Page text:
MIRI: The Society for Rights of Indigenous People of Sarawak (Scrips) plans to stage street protests at various locations if the state assembly approves a proposed amendment to the Sarawak Land Code.
Scrips secretary-general Michael Jok said the Sarawak Land Code (Amendment) Bill must not be approved.
“The Bill will erode the rights of the natives with regards to their control over the use of our communal territories called Pemakai Menoa and Pulau Galau,” he told StarMetro after a meeting with native rights lawyers.
“We, the natives, have not been properly consulted by state leaders with regards to details of this Bill.
“The Bill must not be rushed through,” he reiterated.
Jok said a street protest was held in Miri last week over this matter.
“If the state assembly goes ahead and passes the Bill as it is, we natives will stage even more street protests in all urban and rural areas in the state,” he added.
On July 7, about 200 natives from more than 20 native social-rights groups staged a protest against the proposed amendment.
Armed with banners and posters, they put up a big “no” to the proposed move by Sarawak government to table the Bill in the state assembly session that is on-going now.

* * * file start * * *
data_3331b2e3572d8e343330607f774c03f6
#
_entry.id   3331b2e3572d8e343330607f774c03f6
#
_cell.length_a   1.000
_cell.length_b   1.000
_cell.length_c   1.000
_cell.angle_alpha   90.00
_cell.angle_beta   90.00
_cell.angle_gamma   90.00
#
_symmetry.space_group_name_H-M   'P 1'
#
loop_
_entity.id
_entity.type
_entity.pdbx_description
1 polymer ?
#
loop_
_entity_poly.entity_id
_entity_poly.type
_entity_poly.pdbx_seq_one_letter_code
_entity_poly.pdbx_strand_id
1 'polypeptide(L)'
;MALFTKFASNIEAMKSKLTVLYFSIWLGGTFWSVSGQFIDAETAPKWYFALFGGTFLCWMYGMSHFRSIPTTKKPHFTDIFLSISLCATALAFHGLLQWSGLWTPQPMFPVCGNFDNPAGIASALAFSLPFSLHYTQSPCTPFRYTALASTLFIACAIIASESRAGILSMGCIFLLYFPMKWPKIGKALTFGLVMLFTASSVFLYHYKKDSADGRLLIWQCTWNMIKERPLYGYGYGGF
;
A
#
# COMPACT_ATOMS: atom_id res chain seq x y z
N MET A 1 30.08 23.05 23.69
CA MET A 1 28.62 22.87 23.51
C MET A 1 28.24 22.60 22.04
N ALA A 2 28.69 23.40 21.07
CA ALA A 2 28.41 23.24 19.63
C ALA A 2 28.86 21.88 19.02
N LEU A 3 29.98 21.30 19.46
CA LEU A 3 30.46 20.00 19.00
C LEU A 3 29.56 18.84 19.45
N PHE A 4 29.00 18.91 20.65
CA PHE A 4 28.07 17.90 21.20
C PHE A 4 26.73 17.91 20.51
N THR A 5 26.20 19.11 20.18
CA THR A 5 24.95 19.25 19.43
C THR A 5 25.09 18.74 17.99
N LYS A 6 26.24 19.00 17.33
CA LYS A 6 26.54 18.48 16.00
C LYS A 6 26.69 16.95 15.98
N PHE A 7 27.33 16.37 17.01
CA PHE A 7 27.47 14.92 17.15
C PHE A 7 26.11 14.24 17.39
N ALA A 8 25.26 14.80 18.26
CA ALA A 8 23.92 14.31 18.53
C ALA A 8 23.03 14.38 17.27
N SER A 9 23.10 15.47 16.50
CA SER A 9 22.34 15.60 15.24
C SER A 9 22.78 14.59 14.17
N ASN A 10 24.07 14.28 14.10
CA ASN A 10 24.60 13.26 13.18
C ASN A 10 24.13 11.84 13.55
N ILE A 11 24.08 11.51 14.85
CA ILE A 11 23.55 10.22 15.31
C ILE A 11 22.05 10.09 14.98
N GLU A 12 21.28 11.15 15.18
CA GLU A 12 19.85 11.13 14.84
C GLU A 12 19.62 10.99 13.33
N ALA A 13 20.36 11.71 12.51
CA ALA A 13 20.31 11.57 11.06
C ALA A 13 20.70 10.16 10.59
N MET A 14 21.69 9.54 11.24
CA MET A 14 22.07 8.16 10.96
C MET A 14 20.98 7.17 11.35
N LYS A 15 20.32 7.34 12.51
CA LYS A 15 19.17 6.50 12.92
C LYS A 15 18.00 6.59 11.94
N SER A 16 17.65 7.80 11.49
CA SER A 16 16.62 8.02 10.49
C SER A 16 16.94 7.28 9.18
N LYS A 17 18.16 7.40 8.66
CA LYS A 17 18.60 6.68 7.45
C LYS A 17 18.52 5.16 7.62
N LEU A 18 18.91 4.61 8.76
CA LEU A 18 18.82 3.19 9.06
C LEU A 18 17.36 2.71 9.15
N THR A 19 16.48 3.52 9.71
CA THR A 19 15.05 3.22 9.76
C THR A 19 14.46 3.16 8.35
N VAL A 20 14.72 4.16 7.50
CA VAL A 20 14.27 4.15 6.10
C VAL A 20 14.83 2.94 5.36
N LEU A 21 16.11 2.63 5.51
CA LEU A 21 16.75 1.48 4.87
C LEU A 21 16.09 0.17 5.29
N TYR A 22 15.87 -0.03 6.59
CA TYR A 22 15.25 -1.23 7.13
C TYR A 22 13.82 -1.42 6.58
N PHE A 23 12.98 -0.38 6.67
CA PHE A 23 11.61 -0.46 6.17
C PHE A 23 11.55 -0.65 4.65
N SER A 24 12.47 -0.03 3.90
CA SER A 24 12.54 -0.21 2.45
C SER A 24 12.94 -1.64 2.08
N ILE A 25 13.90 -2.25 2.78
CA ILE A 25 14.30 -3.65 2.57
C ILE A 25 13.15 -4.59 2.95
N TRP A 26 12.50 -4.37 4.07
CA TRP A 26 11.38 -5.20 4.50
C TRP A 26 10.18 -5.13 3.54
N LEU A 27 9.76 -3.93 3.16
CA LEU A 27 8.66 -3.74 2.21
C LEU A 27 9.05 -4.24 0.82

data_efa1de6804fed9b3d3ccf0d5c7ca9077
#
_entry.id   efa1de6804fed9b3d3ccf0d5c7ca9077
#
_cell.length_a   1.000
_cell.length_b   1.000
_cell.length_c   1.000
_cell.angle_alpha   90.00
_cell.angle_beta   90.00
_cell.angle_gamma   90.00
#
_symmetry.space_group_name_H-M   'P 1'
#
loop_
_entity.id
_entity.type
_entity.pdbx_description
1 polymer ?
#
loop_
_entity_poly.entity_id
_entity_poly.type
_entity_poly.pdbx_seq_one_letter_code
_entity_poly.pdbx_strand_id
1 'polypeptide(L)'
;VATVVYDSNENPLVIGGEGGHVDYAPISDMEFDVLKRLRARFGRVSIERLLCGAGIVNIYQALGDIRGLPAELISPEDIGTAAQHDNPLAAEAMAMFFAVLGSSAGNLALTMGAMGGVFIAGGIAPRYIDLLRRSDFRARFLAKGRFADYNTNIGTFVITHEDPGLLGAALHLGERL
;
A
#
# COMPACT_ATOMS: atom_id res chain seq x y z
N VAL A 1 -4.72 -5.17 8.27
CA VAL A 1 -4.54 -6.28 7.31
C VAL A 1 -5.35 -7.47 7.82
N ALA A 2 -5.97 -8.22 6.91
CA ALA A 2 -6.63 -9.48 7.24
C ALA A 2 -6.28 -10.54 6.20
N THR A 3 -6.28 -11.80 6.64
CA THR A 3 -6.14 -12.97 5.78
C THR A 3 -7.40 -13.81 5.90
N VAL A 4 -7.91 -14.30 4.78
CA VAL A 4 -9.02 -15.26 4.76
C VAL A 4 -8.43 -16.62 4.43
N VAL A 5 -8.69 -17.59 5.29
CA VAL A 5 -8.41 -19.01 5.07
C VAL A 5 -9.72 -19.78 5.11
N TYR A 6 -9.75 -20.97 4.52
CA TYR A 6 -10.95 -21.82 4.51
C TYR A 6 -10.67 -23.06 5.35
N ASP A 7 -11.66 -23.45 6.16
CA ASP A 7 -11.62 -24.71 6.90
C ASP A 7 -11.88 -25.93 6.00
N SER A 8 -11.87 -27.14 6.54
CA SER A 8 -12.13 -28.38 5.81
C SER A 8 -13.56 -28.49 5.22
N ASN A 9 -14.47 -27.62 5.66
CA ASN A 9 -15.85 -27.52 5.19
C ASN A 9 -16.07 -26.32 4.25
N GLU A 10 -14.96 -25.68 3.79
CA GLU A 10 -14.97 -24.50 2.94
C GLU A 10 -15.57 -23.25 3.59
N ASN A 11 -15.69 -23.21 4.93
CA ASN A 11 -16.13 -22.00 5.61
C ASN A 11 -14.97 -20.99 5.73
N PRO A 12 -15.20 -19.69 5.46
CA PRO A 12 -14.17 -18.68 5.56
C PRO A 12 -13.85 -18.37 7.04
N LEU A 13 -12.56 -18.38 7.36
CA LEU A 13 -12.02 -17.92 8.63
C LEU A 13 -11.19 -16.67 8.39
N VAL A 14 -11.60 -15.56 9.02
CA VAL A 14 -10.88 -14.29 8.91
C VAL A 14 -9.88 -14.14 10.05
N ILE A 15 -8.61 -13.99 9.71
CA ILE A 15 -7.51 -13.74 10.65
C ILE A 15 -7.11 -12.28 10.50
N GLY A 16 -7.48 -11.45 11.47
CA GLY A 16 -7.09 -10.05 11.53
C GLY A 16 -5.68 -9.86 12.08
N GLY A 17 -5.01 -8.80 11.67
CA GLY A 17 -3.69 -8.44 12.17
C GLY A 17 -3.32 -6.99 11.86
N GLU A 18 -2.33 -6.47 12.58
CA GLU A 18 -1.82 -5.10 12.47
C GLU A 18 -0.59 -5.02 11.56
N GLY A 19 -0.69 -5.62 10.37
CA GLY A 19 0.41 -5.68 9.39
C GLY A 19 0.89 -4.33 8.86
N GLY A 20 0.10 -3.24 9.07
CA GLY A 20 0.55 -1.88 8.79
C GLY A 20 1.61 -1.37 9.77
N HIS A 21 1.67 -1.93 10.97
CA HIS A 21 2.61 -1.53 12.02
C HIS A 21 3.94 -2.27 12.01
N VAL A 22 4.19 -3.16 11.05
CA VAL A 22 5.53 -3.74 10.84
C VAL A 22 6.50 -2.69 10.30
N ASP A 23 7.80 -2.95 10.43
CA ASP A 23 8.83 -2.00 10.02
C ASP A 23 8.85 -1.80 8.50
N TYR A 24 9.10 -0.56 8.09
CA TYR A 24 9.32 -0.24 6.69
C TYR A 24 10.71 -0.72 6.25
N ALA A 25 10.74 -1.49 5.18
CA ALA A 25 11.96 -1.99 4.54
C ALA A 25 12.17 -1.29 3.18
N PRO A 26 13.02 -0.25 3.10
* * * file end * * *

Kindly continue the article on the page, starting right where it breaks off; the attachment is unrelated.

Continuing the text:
They walked the streets in city centre and shouted slogans to protect their land rights.
The groups included Scrips, Baram Peoples Action Committee (BPAC), Save Sarawak Rivers, Tanah Hak Bangsa Sarawak and others who represented the Iban, Melanau, Orang Ulu, Bidayuh and Malay communities.
BPAC chairman Philip Jau said the groups rejected the proposed amendment as it would dilute the rights of the natives towards control of their native land.
“When the state government announced the proposed amendment (last year) we natives were hopeful that this coming state assembly sitting will give legal recognition to Native Customary Rights on communal land that Sarawak natives called pemakai menoa and pulau galau.
“We have studied a draft of the amendment Bill.
“We are unhappy with the Bill as it will erode our rights on the communal land even further.
“The Bill, if approved, will require natives to apply to the Land and Survey Department to get recognition for our pemakai menoa and pulau galau.
“That is taking away our traditional rights,” said Jau.
He added that the natives were frustrated with all the delays by the state government in settling this issue, which had dragged on for decades.
Jau urged all native state assemblymen to reject the Bill.
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